An employer could not enforce a mandatory arbitration provision included in its handbook to block a lawsuit by an employee who claimed she suffered retaliation after requesting maternity leave under the Family and Medical Leave Act, a U.S. District Court judge has decided.
An attorney who claimed he was fired from the Securities and Exchange Commission for having told superiors and congressional committees of agency misconduct has received $580,000 in settlement of his unlawful-retaliation lawsuit against the SEC.
A U.S. Supreme Court ruling last week will slow down an area of employment litigation that has been on the rise for years — claims that an employer retaliated against a worker for complaining about discrimination.
Workers who allege that their employer retaliated against them must meet a higher burden than merely showing that the desire to retaliate was one motivating factor, the U.S. Supreme Court has ruled in a 5-4 decision that vacates a $3.4 million jury verdict.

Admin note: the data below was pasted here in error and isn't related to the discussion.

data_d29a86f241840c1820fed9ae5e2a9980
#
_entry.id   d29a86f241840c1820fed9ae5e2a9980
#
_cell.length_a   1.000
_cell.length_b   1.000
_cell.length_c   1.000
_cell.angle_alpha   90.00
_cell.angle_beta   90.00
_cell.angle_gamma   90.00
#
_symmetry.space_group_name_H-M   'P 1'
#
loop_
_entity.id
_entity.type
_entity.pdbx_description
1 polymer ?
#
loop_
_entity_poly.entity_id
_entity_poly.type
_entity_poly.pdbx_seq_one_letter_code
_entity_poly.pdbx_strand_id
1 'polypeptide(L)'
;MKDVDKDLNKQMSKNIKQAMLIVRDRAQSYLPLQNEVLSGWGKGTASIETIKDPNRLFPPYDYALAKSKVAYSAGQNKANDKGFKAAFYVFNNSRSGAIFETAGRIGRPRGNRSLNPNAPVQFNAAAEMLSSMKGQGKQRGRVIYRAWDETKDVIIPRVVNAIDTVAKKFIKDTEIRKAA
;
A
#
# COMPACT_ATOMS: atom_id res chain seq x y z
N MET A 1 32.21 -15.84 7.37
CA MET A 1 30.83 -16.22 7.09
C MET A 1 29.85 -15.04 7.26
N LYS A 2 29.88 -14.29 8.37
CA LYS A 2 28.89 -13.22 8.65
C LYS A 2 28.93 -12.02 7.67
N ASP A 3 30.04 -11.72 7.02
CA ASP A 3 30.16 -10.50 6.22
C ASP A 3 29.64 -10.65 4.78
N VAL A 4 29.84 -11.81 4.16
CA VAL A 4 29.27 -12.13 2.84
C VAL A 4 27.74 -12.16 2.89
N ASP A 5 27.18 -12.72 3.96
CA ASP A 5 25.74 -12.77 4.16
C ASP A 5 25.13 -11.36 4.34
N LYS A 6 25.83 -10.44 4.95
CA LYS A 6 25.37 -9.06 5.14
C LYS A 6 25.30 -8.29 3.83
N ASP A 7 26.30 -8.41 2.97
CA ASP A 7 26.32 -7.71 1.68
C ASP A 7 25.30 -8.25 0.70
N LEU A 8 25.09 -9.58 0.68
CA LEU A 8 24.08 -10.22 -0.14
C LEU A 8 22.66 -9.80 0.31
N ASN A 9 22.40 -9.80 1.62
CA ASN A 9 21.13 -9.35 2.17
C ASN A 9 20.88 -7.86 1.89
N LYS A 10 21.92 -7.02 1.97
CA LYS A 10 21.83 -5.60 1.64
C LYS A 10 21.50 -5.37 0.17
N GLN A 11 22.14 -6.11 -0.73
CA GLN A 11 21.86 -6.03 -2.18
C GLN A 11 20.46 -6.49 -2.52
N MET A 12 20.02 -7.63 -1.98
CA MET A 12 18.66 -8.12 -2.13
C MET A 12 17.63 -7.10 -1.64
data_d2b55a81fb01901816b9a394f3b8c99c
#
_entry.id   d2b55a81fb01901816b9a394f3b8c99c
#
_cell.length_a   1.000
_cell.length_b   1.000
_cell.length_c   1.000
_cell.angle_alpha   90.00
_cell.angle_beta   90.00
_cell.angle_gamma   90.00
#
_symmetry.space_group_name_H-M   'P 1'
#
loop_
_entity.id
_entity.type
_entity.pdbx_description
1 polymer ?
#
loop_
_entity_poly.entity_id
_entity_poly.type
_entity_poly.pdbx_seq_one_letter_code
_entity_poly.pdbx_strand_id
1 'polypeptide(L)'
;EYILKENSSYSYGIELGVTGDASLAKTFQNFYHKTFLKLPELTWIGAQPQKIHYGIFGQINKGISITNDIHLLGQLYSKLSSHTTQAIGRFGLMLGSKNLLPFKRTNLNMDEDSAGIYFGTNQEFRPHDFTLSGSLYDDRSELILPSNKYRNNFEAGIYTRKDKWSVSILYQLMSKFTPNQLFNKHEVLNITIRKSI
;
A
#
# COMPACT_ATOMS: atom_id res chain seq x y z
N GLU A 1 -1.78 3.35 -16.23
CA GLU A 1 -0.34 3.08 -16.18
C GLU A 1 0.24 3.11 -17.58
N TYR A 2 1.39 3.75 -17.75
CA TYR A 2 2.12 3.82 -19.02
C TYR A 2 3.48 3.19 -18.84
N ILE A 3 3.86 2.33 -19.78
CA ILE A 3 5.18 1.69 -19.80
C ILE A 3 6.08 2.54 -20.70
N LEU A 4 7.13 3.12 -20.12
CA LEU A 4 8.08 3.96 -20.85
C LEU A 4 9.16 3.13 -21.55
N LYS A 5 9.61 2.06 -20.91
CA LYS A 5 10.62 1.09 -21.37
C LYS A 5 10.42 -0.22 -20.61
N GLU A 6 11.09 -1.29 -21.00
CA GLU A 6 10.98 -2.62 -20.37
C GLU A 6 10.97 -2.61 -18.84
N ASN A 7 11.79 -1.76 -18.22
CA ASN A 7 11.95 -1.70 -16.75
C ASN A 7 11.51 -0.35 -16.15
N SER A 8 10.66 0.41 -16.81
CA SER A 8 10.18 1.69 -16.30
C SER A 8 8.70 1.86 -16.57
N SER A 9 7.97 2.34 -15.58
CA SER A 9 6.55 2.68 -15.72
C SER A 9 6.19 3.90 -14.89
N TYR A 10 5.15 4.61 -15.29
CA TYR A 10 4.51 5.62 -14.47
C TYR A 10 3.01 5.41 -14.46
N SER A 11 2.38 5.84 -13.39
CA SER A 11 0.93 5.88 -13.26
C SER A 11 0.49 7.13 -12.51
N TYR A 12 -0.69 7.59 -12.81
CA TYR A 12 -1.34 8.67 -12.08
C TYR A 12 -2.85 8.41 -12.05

A volunteer firefighter was not an “employee” who could claim the protections of federal employment discrimination law, the 5th U.S. Circuit Court of Appeals has ruled in affirming a dismissal.
An employee who alleged she was forced to quit her job after her complaints about an office affair were ignored could not sue for retaliation under Title VII, the 2nd U.S. Circuit Court of Appeals has ruled in affirming a dismissal.
A superior’s use of a racial epithet on one occasion constituted compelling evidence that a federal employee experienced a hostile work environment, the U.S. Court of Appeals for the D.C. Circuit has ruled in reversing a summary judgment.
An Illinois police officer claimed he lost his job because he complained that his department had a bad habit of looking the other way when politically-connected drivers were caught committing traffic violations.
Monday, a federal appeals court decided that the officer could sue for a violation of his First Amendment rights.
A technology company didn’t engage in illegal retaliation when it fired an executive a short time after he refused to sign Sarbanes-Oxley Act disclosure forms, the 2nd U.S. Circuit Court of Appeals has ruled.
A nurse who was fired for insubordination after refusing to carry out an order she felt she could not handle while recovering from a serious injury could sue her employer for retaliation under the Americans with Disabilities Act, the 1st U.S. Circuit Court of Appeals has ruled.